21. Lee HW, Suh JH, Kim AY, Lee YS, Park SY and Kim JB. Histone deacetylase 1-mediated histone modification regulates osteoblast differentiation. Mol Endocrinol. 2006; 20(10):2432-2443.

22. Yoo EJ, Chung JJ, Choe SS, Kim KH and Kim JB. Down-regulation of histone deacetylases stimulates adipocyte differentiation. J Biol Chem. 2006; 281(10):6608-6615.

23. Ortis F, Naamane N, Flamez D, Ladriere L, Moore F, Cunha DA, Colli ML, Thykjaer T, Thorsen K, Orntoft TF and Eizirik DL. Cytokines interleukin-1beta and tumor necrosis factor-alpha regulate different transcriptional and alternative splicing networks in primary beta-cells. Diabetes. 2010; 59(2):358-374.

24. Wilson GL and Leiter EH. Streptozotocin interactions with pancreatic beta cells and the induction of insulin-dependent diabetes. Current topics in microbiology and immunology. 1990; 156:27-54.

25. Karlsen AE, Heding PE, Frobose H, Ronn SG, Kruhoffer M, Orntoft TF, Darville M, Eizirik DL, Pociot F, Nerup J, Mandrup-Poulsen T and Billestrup N. Suppressor of cytokine signalling (SOCS)-3 protects beta cells against IL-1beta-mediated toxicity through inhibition of multiple nuclear factor-kappaB-regulated proapoptotic pathways. Diabetologia. 2004; 47(11):1998-2011.

26. Karlsen AE, Ronn SG, Lindberg K, Johannesen J, Galsgaard ED, Pociot F, Nielsen JH, Mandrup-Poulsen T, Nerup J and Billestrup N. Suppressor of cytokine signaling 3 (SOCS-3) protects beta -cells against interleukin-1beta - and interferon-gamma -mediated toxicity. Proc Natl Acad Sci U S A. 2001; 98(21):12191-12196.

27. Borjesson A, Ronn SG, Karlsen AE, Billestrup N and Sandler S. beta-cell specific overexpression of suppressor of cytokine signalling-3 does not protect against multiple low dose streptozotocin induced type 1 diabetes in mice. Immunol Lett. 2011; 136(1):74-79.

28. Laubner K, Kieffer TJ, Lam NT, Niu X, Jakob F and Seufert J. Inhibition of preproinsulin gene expression by leptin induction of suppressor of cytokine signaling 3 in pancreatic beta-cells. Diabetes. 2005; 54(12):3410-3417.

29. Lindberg K, Ronn SG, Tornehave D, Richter H, Hansen JA, Romer J, Jackerott M and Billestrup N. Regulation of pancreatic beta-cell mass and proliferation by SOCS-3. J Mol Endocrinol. 2005; 35(2):231-243.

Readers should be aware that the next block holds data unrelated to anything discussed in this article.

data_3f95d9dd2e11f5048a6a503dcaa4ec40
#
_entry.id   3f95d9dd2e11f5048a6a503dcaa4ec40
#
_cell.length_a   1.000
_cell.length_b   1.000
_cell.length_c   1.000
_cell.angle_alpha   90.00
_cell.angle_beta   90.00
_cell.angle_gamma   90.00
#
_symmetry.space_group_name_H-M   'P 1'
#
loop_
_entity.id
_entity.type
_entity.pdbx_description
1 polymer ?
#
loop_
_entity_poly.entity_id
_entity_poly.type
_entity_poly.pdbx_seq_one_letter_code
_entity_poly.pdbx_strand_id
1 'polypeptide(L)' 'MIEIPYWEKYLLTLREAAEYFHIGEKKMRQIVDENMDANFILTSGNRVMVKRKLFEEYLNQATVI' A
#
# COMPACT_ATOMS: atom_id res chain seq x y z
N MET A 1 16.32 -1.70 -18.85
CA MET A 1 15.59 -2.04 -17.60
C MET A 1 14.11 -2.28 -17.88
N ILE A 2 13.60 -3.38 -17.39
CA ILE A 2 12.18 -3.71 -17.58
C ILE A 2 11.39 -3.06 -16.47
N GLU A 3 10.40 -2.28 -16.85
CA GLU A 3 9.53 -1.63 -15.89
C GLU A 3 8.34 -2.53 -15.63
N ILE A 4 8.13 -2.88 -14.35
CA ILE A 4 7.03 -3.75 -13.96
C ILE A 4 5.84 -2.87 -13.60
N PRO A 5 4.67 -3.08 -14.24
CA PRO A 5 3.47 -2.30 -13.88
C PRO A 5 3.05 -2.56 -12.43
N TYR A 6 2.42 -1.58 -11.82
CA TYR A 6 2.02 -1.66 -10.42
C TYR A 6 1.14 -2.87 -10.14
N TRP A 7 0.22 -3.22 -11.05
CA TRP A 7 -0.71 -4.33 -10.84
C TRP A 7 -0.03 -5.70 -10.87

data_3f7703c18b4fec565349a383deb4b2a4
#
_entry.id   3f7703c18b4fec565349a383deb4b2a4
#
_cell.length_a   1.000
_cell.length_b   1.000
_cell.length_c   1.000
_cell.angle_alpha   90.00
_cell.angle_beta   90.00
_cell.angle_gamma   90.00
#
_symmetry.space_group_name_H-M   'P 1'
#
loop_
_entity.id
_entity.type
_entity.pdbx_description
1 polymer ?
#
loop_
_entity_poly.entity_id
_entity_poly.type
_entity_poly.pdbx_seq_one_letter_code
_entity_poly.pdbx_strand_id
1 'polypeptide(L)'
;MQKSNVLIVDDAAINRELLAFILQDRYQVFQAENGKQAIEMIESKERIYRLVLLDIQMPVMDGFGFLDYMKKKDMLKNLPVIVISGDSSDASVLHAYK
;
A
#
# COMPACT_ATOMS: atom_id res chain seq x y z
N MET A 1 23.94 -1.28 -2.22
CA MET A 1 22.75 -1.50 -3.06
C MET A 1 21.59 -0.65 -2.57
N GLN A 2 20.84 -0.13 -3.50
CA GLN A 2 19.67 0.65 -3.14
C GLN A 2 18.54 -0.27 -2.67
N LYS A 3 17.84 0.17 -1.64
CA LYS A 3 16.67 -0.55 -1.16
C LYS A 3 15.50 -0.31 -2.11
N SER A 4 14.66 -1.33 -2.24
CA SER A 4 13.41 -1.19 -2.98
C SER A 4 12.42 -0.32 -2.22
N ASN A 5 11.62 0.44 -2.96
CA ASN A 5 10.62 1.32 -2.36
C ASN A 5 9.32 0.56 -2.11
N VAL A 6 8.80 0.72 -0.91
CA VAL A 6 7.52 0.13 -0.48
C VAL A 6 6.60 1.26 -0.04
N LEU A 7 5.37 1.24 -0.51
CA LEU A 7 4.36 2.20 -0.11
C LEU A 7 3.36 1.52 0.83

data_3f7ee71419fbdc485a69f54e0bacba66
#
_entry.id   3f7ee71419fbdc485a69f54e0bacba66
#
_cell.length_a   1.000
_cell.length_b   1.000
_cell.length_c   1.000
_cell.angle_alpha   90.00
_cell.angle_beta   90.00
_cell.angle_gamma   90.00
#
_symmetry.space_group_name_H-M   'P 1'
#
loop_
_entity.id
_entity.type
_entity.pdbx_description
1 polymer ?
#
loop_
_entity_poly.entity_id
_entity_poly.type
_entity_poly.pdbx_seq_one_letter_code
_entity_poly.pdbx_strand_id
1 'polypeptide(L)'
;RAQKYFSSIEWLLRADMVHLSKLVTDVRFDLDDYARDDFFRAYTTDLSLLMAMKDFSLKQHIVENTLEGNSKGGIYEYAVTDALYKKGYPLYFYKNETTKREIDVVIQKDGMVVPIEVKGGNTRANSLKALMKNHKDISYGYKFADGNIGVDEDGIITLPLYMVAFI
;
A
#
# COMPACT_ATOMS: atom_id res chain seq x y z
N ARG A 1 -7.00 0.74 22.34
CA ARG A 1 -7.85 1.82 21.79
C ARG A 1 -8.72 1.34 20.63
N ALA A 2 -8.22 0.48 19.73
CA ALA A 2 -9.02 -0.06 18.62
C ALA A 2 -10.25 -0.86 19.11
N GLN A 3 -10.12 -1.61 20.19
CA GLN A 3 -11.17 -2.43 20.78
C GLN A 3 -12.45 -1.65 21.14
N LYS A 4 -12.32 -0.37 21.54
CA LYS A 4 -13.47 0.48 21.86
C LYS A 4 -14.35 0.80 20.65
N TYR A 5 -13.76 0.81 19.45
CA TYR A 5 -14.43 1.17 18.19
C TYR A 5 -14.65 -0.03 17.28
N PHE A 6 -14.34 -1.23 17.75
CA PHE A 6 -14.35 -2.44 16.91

30. Howard JK, Cave BJ, Oksanen LJ, Tzameli I, Bjorbaek C and Flier JS. Enhanced leptin sensitivity and attenuation of diet-induced obesity in mice with haploinsufficiency of Socs3. Nat Med. 2004; 10(7):734-738.

31. Emanuelli B, Glondu M, Filloux C, Peraldi P and Van Obberghen E. The potential role of SOCS-3 in the interleukin-1beta-induced desensitization of insulin signaling in pancreatic beta-cells. Diabetes. 2004; 53 Suppl 3:S97-S103.

32. Rui L, Yuan M, Frantz D, Shoelson S and White MF. SOCS-1 and SOCS-3 block insulin signaling by ubiquitin-mediated degradation of IRS1 and IRS2. J Biol Chem. 2002; 277(44):42394-42398.

33. Ueki K, Kondo T and Kahn CR. Suppressor of cytokine signaling 1 (SOCS-1) and SOCS-3 cause insulin resistance through inhibition of tyrosine phosphorylation of insulin receptor substrate proteins by discrete mechanisms. Mol Cell Biol. 2004; 24(12):5434-5446.

34. Vermeulen M, Walter W, Le Guezennec X, Kim J, Edayathumangalam RS, Lasonder E, Luger K, Roeder RG, Logie C, Berger SL and Stunnenberg HG. A feed-forward repression mechanism anchors the Sin3/histone deacetylase and N-CoR/SMRT corepressors on chromatin. Mol Cell Biol. 2006; 26(14):5226-5236.

35. Yoon HG, Choi Y, Cole PA and Wong J. Reading and function of a histone code involved in targeting corepressor complexes for repression. Mol Cell Biol. 2005; 25(1):324-335.

36. Moser MA, Hagelkruys A and Seiser C. Transcription and beyond: the role of mammalian class I lysine deacetylases. Chromosoma. 2014; 123(1-2):67-78.

37. Xiong H, Du W, Zhang YJ, Hong J, Su WY, Tang JT, Wang YC, Lu R and Fang JY. Trichostatin A, a histone deacetylase inhibitor, suppresses JAK2/STAT3 signaling via inducing the promoter-associated histone acetylation of SOCS1 and SOCS3 in human colorectal cancer cells. Mol Carcinog. 2012; 51(2):174-184.

38. Gao SM, Chen CQ, Wang LY, Hong LL, Wu JB, Dong PH and Yu FJ. Histone deacetylases inhibitor sodium butyrate inhibits JAK2/STAT signaling through upregulation of SOCS1 and SOCS3 mediated by HDAC8 inhibition in myeloproliferative neoplasms. Experimental hematology. 2013; 41(3):261-270 e264.

39. Quintas-Cardama A and Verstovsek S. Molecular pathways: Jak/STAT pathway: mutations, inhibitors, and resistance. Clinical cancer research. 2013; 19(8):1933-1940.


Creative Commons License All site content, except where otherwise noted, is licensed under a Creative Commons Attribution 4.0 License.
PII: 11295